Whoever dubbed them “the friendly skies” did not see the look of hostility on the face of the man sitting in seat 4A when three adults, two children, and five carry-on bags filled with assorted toys, snacks, and diapers (most of them clean) collapsed in a sweaty, tired heap across seats 4B, 4C, 4D, 4E, and 4F.
Flying with kids is a special sort of torture, familiar to those who are foolish enough to move thousands of miles across the country from their parents before producing the biological homing beacons known as grandchildren. As a Georgia girl married to an Idaho boy, my future in aviation was sealed from the moment our lips met.
An adult traveling alone will buy a ticket, pack a suitcase with clothes, and tuck a magazine or two in her purse before showing up at the airport for a dull but quiet wait for her boarding call. A mother, on the other hand, will pack diapers, wipes, a stroller, a carseat, and the entire contents of the playroom in her checked baggage. Her carry-on will be filled with extra clothes for every member of the family (in anticipation of the inevitable juice spill that happens two seconds after the drink cart passes), enough snacks to feed a small village for weeks, a dozen books, a box of crayons, and a big bag of quiet toys, all of which will be refused roundly by the children in favor of tormenting the person in the seat in front of them by opening and closing the tray table four hundred and eleven times and sticking their legs straight out into the aisle at every opportunity, tripping flight attendants and causing a traffic jam of passengers on the way to the bathroom.
During our layover, I walked Caleb up and down the terminal in his stroller to forestall the overtired toddler temper tantrum that had begun brewing between Spokane and Denver, praying aloud and repeatedly for an on-time connecting flight. I glared openly at two adults, sans children, who I overheard complaining loudly about their three hour layover while I could only daydream about collapsing into an airport chair with nothing to do for three blissful hours but read magazines and watch planes swim in peaceful circles through the sky.
Once on board, the juggling act of toys, snacks, and books began, punctuated by Caleb’s increasingly cranky demands as his promised meltdown approached critical mass. I began to wonder about the exact composition of the chemical the A-Team put in B.A. Baracus’ milk and how I could get my hands on it. Last year when we flew, I dosed the kids up on Dimetapp before our flight, hoping for a quiet journey between angelic, sleeping children (and besides, I’m almost certain I heard one of them cough the night before.) For your edification, let me now illuminate a critical piece of information that I missed in reading the fine print on the Dimetapp box: “excitability may occur, especially in children.”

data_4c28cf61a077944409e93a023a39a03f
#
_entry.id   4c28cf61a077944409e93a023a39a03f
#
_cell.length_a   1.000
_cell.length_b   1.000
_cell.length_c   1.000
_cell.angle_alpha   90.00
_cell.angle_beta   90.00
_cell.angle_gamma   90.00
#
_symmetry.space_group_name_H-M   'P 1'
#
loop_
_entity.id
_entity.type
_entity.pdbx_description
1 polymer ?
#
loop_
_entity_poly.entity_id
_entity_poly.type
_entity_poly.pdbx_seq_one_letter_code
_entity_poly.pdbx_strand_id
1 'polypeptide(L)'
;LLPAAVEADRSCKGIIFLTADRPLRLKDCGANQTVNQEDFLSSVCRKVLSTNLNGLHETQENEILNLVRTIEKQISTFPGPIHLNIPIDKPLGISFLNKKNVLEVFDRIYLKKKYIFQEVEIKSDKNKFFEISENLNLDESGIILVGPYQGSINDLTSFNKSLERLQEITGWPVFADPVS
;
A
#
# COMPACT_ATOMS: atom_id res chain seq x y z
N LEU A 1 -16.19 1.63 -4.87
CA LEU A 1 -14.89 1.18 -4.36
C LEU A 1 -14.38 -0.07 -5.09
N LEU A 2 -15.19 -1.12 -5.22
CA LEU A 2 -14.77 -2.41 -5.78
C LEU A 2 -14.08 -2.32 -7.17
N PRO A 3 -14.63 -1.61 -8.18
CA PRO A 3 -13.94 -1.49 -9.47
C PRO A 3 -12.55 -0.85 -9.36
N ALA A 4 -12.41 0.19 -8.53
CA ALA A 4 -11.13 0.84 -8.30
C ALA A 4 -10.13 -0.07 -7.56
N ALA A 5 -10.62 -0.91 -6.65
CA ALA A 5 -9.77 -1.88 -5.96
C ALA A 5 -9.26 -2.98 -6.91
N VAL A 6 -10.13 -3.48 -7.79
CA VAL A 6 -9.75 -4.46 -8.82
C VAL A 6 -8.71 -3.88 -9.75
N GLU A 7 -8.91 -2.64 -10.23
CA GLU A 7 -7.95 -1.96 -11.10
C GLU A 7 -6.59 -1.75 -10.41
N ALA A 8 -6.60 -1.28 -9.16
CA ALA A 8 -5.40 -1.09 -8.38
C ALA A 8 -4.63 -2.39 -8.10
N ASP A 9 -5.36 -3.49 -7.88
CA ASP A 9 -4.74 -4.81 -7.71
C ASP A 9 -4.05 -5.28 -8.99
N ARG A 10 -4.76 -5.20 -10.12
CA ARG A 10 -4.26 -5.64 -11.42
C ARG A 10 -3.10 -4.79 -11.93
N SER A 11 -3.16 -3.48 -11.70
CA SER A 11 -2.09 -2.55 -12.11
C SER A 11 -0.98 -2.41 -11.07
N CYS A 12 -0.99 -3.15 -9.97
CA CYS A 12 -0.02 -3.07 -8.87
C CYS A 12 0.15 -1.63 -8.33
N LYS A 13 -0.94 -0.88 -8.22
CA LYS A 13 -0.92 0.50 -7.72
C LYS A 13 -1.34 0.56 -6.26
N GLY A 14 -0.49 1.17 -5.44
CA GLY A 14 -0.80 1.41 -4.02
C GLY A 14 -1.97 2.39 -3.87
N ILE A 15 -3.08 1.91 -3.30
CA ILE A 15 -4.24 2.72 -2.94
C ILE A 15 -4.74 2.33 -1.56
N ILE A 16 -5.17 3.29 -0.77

To be honest, I can’t blame all of the tension on the kids. I’ve always been a rather anxious flyer. Actually, that’s an understatement. I used to be that woman you sometimes see on airplanes, the one who’s gritting her teeth and white-knuckling the armrest, eyes rolling back in her head in alarm while she frantically concentrates on keeping the airplane up in the sky by sheer act of will. Exhausting. I finally realized that something had to change when I actually proposed making a four day drive to avoid taking a five hour flight. Over time, with prayer and pep talks, abject terror has slowly given way to uneasy acceptance and I’ve managed to mostly forget that we’re basically defying gravity and hurtling across the sky in a big metal burrito. I still hate turbulence, though. White Knuckle Woman reared her fearful head once more on the flight from Denver to Atlanta when the seat belt light came on with a series of bumps that convinced me we had run into a whole flock of miraculously airborne hippopotami. The flight attendant’s overly-chirpy voice on the intercom assured us that we were just hitting some “choppy air” in a tone that somehow conveyed to me that I was about to meet death in a fiery plummet to the unforgiving earth. I could feel the pressure changing in the cabin–where were those oxygen masks? Gasping for breath, I forced myself to concentrate on not screaming while the chirpy flight attendant sat immobile in the forward jumpseat. Couldn’t anyone but me see the barely restrained panic beneath that forced smile? Were these our last moments? What would it feel like? Would I ever taste Breyers Mint Chocolate Chip ice cream again? And why was I wasting my last moments thinking about ice cream???
Fortunately for all of us, our heroic pilot kept his cool and brought us safely through the savage hippos to make a beautiful, three-point landing in Atlanta. I tried not to look surprised, but I think it gave me away when the flight attendants had to pry my seat cushion/flotation device out of my arms.
On the bright side, White Knuckle Woman’s tantrum completely distracted the kids from theirs.